Many seniors feel lonely during their golden years – turning to dating sites to find a friend and partner to enjoy their remaining retirement. Sadly, what should be a safe space to make a connection with others like them can often be filled with scammers.
The online romance scam typically involves a scammer who pretends to be a suitable partner interested in getting to know you. The scammer will try and lure their romance marks off sites that may be monitored and onto third-party messaging apps that are not secure.
After spending some time talking with their mark, the scammer will attempt to request money for one reason or another. This scam targets individuals who feel they need to send the money to continue the “relationship” with the scammer.
Remember to never send money to someone you’ve never met in person. There are plenty of other seniors looking for companionship and they would never ask you to send them money to continue your relationship.
The account takeover scam involves scammers that send fake text messages alleging there’s big trouble with your internet account, a credit card, bank account or shopping order on Amazon. They claim there is an issue, and you need to click their link to find out what it is.
Remember, don’t click on links in emails and texts that you haven’t asked for. Call your bank or credit card company to check for a problem. The best thing you can do is take a step back and evaluate the legitimacy of the message.
In this senior scam, fraudsters claim to be representatives from a well-known government agency such as the IRS or SSA. It is not uncommon for the scammer to fake their caller ID or parrot your social security number to make their claim seem more legitimate.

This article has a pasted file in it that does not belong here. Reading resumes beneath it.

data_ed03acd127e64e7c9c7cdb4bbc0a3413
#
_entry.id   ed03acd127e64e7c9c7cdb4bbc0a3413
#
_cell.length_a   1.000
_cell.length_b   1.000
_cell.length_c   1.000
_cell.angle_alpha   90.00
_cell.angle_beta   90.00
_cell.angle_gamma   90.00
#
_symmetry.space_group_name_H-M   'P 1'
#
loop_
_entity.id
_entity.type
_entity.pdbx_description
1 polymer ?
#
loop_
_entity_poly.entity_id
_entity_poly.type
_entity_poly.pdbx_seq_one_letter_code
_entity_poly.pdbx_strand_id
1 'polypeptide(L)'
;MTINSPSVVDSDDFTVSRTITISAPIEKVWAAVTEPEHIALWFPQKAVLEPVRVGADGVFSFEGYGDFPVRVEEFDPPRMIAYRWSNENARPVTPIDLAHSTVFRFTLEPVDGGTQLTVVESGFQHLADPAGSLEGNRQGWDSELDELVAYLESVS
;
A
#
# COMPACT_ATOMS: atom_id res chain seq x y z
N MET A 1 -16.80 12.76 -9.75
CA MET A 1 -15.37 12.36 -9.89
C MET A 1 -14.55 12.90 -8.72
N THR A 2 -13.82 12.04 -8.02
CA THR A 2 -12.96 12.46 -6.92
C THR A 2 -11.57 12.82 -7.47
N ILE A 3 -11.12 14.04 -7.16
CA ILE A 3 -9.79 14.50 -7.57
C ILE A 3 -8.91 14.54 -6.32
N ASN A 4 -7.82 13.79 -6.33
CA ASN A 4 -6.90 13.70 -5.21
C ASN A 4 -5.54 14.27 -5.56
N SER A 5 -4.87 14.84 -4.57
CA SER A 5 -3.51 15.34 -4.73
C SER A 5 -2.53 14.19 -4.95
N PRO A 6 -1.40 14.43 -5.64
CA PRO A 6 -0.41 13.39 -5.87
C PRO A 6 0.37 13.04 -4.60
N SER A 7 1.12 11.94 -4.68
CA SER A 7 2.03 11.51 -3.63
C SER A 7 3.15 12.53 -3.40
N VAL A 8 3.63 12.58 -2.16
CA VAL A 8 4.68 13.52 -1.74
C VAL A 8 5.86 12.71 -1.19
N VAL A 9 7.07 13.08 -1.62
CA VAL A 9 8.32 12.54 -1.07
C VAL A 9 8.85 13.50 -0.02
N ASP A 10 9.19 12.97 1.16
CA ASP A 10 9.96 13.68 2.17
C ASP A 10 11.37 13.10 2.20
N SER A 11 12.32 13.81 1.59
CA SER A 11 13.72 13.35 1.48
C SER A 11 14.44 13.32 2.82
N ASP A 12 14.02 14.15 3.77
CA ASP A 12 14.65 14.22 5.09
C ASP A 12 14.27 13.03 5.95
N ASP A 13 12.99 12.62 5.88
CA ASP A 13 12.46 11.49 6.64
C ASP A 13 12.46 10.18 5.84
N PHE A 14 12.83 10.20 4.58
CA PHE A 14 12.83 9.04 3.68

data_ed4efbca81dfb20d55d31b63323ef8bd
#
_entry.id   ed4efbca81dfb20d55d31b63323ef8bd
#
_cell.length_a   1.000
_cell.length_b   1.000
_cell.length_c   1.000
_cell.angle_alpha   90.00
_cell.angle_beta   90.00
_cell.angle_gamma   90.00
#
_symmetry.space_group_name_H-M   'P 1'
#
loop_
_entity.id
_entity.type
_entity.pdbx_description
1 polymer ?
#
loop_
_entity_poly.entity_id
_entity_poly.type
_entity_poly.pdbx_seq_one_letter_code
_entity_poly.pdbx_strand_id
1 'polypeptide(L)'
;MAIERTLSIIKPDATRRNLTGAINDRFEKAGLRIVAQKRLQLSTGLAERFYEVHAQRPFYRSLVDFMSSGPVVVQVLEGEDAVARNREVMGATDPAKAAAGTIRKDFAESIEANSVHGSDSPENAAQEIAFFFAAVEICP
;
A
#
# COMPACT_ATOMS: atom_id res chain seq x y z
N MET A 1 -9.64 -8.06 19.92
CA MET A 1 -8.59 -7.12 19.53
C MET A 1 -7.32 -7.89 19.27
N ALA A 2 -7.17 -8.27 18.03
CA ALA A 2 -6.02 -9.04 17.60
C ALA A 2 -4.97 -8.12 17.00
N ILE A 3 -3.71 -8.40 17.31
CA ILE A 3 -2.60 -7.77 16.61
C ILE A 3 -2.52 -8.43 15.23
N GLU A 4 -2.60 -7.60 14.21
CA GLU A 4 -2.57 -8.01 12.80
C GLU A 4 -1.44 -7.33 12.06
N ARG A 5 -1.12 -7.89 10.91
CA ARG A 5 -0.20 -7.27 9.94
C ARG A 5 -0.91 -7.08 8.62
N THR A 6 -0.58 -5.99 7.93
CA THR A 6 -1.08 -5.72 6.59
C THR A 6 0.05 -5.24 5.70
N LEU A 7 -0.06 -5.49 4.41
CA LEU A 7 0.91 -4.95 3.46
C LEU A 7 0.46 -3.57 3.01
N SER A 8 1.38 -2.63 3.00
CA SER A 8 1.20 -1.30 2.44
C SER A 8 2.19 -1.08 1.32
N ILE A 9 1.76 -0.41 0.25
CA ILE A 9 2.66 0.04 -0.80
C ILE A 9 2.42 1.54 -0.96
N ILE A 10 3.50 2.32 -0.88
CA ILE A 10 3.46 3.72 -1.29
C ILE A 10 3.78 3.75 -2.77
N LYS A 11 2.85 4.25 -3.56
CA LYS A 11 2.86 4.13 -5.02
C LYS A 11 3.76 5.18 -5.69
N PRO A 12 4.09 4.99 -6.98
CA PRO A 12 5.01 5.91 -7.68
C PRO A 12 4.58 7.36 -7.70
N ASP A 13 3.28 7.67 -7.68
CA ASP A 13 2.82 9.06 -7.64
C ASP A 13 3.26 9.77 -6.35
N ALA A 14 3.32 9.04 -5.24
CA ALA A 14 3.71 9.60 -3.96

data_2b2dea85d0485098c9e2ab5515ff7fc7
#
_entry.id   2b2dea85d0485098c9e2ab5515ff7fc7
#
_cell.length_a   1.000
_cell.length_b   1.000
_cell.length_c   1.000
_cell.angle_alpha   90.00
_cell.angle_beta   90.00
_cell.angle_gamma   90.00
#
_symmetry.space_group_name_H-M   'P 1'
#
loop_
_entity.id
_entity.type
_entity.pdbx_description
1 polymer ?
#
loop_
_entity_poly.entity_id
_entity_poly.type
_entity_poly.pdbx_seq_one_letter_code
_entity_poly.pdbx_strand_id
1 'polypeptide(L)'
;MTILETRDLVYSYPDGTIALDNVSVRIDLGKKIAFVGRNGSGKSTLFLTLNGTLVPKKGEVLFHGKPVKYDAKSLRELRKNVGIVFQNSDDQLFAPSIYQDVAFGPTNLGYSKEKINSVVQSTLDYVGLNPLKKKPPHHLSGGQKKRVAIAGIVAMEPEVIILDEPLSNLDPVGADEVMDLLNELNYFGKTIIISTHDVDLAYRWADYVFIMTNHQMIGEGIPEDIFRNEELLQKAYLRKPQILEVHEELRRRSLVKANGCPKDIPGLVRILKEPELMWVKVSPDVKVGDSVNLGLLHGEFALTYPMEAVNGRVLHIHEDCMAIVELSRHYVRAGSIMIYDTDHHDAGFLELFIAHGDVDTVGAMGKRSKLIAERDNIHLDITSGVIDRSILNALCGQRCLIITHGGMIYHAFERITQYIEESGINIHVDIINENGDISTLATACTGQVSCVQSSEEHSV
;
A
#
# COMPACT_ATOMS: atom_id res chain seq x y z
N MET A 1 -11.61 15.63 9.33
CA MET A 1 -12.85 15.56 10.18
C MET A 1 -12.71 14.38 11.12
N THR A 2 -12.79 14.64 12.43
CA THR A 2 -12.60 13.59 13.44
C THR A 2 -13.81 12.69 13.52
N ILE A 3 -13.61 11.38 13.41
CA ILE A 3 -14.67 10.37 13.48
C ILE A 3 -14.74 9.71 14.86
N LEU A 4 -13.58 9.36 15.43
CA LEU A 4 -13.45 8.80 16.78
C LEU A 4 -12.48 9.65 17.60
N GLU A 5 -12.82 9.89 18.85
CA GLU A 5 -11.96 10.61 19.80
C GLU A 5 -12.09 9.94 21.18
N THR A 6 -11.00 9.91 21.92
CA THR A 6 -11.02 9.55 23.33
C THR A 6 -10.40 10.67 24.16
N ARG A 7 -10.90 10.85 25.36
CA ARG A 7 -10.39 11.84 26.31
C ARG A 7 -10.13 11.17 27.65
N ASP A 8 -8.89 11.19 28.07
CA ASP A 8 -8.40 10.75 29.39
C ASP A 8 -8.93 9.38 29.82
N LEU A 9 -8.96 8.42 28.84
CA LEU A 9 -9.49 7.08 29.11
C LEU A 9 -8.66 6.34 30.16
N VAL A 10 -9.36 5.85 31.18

There are a wide variety of government imposter scams including:
While the agency the scammer claims to represent may change, their end goal is still the same – to rob you of your hard-earned income. It’s critical to remember that these agencies will almost never reach out to you over the phone — especially if it’s something as grave as a crime. If they do call, hang up immediately and call the agency’s official phone number. You can explain to them the situation and they will help you determine the legitimacy of the previous call.
Seniors work their entire lives to achieve financial security throughout their retirement. Unfortunately, this puts them most at risk of false investments designed to steal their hard-earned money.
In an investment scam, fraudsters pretend to be a financial advisor with a lucrative investment opportunity. This is usually an attempt to extract transaction fees or steal “investments” from their targets.